|This service includes tissue preparation, sectioning, immunostaining, mounting, coverslipping and labeling the slides. As a result, you will receive up to 60 immunostained sections per brain or per tissue block ready for microscopic observations. To express our appreciation, a set of Nissl (or H & E) stained sections adjacent to those used for immunostaining will also be provided for you without additional cost.
Procedure: Following cryoprotection, tissue will be rapidly frozen in isopentane pre-cooled to -70ºC. The frozen tissue will then be cut on a cryostat and mounted on gelatin-coated microscope slides (see product). Subsequently, sections cut from various levels (or the levels of your choice) will be processed on slides for immunostaining with one specific antibody according to the indirect immunofluorescence method1 (cf. photo samples below).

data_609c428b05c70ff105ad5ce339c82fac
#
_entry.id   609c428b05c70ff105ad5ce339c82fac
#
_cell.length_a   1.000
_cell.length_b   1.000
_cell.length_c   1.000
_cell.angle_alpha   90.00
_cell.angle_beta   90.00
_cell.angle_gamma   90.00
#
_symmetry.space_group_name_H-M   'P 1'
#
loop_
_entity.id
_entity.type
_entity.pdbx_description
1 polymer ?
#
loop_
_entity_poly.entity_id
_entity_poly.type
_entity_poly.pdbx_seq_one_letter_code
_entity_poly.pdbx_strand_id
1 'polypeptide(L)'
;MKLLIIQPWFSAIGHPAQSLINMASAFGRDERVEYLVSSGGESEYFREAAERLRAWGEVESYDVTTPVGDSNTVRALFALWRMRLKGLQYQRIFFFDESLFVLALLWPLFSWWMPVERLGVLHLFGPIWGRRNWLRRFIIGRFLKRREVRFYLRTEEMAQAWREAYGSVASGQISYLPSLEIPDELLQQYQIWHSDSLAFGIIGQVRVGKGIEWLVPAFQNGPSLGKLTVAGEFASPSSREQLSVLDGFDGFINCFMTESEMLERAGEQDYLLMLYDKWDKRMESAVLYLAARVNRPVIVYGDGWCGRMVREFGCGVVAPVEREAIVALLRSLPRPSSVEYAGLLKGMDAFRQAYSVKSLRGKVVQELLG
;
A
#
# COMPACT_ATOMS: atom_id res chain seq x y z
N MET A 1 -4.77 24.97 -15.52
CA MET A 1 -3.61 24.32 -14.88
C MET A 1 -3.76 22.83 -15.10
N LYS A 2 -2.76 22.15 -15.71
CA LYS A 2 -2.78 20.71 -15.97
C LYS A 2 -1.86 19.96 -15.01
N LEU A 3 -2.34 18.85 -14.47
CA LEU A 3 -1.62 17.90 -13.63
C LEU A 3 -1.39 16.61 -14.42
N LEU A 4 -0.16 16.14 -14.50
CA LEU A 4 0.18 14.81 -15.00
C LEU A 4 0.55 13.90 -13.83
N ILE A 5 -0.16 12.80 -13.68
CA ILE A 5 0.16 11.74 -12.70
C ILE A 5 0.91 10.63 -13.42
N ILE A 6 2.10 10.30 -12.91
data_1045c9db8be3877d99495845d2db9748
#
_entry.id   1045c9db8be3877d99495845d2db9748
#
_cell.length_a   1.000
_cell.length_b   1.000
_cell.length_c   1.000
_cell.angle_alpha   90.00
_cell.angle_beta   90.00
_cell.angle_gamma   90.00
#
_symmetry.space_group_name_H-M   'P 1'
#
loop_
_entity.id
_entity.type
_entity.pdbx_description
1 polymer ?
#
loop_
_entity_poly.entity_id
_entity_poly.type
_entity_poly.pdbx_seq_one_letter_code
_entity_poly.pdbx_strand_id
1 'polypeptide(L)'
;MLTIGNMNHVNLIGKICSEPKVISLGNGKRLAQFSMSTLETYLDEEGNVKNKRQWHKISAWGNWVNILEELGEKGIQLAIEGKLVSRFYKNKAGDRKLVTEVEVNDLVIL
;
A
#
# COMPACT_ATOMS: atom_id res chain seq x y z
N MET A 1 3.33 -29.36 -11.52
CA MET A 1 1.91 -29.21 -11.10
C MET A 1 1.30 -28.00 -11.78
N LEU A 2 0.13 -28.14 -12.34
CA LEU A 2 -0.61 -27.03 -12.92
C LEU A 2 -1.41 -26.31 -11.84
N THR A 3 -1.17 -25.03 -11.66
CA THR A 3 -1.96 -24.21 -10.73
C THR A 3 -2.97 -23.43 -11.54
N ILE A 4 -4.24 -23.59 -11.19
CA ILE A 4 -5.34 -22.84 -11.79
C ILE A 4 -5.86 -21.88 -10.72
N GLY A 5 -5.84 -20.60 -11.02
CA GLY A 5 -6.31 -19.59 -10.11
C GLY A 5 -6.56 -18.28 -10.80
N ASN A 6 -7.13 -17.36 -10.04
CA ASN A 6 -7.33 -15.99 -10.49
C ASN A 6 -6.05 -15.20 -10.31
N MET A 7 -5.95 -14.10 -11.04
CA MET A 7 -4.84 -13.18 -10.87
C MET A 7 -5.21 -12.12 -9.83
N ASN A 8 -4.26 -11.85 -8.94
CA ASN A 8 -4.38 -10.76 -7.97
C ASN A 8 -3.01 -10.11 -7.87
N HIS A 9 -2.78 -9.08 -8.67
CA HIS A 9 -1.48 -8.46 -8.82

Substance P-immunofluorescence in the spinal cord. 10-micron cryostat section was cut transversely from the chicken spinal cord. This section was processed on slide according to the indirect fluorescence method (for details, cf. J. Comp. Neurol. 278:253-264, 1988). Note substance P containing fibers mainly in the dorsolateral funiculus, Lissauer¦s tract and the dorsal horn.
Substance P-immunofluorescence in the spinal cord. An 10-micron cryostat section of the chicken spinal cord was processed as described above. Note dense substance P immunoreactivity in the dorsolateral funiculus and the dorsal horn.
Vasoactive intestinal polypeptide-immunofluorescence in the spinal cord. An 10-micron cryostat section of the chicken spinal cord was processed on slide according to the indirect fluorescence method. Note 2 large neurons containing vasoactive intestinal polypeptide in the nucleus of the dorsolateral funiculus (for details, cf. J. Comp. Neurol. 278:253-264, 1988).
1. A quotation is required before placing an order.
2. The investigator needs to provide fixed tissue and the specific antibody.
3. Please contact us for more information.
1. Coons, A.H. (1958) Fluorescent antibody methods. In J.F. Danielli (ed): General Cytochemical Methods. New York: Academic Press, pp. 399-422.